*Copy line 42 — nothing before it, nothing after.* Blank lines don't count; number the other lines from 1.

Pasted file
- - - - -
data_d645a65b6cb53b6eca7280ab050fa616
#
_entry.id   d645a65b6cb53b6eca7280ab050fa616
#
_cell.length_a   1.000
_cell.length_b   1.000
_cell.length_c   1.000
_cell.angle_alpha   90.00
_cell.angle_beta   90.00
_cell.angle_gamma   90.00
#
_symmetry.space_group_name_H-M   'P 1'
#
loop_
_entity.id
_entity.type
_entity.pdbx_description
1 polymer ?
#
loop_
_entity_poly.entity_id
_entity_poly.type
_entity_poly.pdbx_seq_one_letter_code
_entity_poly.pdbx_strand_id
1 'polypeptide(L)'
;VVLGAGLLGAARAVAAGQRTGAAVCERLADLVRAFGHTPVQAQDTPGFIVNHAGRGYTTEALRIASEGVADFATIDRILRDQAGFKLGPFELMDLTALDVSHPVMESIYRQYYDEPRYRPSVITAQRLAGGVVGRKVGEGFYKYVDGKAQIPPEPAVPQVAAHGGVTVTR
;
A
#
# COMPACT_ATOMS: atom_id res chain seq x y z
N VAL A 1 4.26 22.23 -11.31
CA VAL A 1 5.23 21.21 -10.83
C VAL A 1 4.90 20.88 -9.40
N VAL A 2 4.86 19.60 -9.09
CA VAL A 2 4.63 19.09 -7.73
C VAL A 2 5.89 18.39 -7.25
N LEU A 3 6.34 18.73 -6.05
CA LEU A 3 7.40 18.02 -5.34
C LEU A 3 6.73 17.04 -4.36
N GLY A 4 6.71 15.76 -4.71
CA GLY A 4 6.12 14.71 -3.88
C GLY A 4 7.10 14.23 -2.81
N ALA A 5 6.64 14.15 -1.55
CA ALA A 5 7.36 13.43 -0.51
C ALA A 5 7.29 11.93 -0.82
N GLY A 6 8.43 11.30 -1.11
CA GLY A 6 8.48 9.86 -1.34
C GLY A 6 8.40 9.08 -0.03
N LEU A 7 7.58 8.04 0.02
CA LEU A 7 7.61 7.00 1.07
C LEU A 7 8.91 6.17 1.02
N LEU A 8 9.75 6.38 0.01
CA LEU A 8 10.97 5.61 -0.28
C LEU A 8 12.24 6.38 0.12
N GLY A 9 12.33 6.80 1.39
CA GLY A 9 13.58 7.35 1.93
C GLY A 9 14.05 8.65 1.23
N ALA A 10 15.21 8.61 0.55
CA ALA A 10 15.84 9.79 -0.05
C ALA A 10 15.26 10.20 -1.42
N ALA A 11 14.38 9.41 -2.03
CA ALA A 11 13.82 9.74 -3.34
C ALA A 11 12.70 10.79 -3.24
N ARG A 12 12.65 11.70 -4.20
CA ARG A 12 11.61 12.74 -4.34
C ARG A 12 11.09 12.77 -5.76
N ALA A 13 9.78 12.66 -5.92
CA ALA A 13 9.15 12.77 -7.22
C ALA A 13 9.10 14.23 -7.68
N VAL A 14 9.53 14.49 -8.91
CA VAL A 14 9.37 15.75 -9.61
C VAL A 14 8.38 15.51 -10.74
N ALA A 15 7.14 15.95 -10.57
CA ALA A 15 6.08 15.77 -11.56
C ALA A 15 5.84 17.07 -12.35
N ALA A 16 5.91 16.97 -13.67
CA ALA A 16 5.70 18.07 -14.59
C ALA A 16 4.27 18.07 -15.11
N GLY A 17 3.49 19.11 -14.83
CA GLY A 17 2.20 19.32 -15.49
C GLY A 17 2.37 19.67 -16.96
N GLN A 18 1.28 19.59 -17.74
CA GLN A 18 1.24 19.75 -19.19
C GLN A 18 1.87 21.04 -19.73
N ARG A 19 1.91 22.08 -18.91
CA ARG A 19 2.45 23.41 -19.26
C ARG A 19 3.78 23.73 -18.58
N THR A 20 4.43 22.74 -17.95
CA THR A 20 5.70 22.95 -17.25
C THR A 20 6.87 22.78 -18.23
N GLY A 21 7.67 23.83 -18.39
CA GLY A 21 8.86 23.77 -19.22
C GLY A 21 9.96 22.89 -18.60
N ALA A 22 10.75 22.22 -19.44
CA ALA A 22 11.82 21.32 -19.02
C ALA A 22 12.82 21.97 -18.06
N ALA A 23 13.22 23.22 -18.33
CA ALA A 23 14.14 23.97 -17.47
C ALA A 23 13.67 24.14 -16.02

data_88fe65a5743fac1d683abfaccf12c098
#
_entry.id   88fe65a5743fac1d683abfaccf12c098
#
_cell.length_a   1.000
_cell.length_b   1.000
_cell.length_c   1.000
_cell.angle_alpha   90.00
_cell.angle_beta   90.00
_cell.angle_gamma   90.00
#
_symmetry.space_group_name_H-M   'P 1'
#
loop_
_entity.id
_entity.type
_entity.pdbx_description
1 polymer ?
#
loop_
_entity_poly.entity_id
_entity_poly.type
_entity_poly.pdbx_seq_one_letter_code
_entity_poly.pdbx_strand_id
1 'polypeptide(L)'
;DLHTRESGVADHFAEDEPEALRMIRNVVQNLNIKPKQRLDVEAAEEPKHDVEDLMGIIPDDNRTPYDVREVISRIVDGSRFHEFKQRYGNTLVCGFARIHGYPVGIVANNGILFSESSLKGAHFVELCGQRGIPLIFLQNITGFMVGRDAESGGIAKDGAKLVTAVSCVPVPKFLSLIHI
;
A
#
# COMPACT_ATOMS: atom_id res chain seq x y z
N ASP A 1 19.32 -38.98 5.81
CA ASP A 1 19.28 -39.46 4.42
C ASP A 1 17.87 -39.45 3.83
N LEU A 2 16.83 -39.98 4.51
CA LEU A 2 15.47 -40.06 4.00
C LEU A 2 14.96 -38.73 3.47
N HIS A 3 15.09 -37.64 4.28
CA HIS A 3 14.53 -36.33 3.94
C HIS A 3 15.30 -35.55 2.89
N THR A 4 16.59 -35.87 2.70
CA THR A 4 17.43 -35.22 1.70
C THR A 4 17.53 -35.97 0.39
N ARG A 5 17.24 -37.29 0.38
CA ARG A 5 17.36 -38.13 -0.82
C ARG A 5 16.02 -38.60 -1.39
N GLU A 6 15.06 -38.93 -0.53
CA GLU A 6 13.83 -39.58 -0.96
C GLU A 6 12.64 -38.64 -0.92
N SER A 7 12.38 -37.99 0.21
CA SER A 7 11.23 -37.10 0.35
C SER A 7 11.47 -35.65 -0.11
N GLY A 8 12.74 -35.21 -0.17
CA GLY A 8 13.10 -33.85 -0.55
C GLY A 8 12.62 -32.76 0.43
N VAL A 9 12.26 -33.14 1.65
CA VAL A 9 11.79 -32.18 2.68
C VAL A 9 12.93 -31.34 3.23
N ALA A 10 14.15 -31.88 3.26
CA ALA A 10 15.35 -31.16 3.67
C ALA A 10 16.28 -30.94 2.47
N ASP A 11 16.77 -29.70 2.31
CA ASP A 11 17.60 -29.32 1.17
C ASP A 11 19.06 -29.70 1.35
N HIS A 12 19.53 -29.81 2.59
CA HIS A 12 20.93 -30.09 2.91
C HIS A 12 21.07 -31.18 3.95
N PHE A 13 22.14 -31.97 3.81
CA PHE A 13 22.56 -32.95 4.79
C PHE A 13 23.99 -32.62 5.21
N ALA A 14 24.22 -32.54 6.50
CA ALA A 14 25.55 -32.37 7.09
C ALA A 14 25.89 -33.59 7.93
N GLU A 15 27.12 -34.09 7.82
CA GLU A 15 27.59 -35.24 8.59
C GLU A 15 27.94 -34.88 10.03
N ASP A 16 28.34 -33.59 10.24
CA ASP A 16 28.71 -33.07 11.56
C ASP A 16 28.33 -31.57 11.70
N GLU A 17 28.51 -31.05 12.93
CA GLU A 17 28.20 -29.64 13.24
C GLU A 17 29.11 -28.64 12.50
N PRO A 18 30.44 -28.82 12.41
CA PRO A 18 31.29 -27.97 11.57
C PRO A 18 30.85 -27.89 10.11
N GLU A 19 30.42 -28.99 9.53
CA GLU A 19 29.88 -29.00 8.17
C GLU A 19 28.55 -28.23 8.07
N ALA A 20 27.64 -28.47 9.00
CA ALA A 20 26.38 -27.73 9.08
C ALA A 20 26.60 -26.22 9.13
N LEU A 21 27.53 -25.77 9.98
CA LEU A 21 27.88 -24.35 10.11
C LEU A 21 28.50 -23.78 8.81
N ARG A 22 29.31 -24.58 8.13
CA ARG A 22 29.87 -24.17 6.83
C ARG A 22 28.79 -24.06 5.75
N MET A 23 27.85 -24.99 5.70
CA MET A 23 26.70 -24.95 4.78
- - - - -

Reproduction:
C GLY A 4 7.10 14.23 -2.81